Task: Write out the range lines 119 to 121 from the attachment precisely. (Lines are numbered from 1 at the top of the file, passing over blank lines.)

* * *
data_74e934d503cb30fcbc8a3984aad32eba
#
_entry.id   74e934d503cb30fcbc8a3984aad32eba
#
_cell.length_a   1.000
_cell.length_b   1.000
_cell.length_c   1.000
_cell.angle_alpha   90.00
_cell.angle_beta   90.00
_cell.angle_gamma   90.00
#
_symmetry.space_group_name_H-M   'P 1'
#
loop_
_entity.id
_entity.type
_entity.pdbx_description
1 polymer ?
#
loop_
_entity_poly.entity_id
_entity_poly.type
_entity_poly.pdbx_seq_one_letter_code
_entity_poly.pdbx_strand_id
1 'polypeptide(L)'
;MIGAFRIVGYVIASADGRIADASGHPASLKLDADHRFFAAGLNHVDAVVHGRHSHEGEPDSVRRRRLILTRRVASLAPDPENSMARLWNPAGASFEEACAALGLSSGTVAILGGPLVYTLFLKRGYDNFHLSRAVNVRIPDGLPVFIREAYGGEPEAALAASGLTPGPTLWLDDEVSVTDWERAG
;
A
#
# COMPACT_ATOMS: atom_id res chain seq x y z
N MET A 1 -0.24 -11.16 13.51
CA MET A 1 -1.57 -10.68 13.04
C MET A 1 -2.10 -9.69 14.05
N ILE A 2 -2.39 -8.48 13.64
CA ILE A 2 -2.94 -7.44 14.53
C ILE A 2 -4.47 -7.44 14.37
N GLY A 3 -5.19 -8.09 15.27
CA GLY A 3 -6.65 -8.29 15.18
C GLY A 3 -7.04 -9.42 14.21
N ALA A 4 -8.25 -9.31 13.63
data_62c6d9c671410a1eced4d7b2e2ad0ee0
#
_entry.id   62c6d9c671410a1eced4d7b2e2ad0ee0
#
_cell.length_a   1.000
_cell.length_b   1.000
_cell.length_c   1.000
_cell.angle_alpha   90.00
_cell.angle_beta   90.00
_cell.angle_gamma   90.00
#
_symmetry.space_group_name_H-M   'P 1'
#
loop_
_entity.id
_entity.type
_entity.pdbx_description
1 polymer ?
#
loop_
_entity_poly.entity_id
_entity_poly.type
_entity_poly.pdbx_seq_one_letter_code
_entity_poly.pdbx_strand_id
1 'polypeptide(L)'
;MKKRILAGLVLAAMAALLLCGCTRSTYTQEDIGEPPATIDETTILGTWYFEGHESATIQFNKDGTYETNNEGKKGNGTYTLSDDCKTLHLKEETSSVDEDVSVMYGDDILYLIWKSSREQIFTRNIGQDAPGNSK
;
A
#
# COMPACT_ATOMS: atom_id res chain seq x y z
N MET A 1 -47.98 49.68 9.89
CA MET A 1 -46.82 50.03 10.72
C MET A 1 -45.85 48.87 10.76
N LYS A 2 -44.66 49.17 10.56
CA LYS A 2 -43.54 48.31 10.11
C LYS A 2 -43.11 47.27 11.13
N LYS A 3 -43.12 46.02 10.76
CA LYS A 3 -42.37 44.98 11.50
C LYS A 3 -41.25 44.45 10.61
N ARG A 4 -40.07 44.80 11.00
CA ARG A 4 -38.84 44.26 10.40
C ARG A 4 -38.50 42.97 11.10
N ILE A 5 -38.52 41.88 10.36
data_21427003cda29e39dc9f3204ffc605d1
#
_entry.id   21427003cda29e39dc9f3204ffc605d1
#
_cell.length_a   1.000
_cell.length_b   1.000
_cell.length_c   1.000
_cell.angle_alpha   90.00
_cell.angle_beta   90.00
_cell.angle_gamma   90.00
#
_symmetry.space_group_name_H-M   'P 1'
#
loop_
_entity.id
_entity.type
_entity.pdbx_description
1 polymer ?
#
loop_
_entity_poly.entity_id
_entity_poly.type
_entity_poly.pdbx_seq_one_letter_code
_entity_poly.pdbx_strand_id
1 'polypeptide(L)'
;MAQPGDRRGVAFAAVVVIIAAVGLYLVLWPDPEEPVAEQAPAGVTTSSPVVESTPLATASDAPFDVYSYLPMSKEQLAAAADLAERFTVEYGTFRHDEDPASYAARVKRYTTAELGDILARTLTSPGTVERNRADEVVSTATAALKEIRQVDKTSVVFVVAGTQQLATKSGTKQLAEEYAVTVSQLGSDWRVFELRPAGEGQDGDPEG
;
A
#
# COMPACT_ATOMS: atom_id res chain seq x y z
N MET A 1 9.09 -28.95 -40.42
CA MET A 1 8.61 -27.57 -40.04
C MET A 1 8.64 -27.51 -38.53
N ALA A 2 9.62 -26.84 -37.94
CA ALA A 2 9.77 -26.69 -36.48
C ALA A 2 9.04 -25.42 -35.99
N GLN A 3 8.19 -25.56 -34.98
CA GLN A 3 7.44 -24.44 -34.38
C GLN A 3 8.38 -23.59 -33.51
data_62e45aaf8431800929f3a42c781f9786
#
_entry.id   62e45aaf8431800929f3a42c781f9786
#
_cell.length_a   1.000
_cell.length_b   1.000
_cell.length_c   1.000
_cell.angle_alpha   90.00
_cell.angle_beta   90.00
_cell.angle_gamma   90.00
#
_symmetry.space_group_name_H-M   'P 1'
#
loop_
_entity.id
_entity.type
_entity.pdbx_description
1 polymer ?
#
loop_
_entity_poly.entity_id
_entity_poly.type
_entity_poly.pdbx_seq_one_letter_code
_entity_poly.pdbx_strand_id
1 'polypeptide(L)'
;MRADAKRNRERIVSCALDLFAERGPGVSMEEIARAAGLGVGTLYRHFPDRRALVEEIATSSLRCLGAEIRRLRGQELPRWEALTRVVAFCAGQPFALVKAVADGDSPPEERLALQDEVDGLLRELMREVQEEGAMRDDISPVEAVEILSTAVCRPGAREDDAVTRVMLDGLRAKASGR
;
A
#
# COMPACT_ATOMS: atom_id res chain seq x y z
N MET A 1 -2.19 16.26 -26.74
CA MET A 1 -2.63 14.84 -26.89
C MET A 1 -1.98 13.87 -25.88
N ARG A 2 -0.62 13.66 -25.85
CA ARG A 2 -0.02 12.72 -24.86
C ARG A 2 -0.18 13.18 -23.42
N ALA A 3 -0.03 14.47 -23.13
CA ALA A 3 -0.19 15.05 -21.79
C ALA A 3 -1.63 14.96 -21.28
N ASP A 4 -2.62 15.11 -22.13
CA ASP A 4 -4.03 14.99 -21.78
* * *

C ALA A 2 9.04 -25.42 -35.99
N GLN A 3 8.19 -25.56 -34.98
CA GLN A 3 7.44 -24.44 -34.38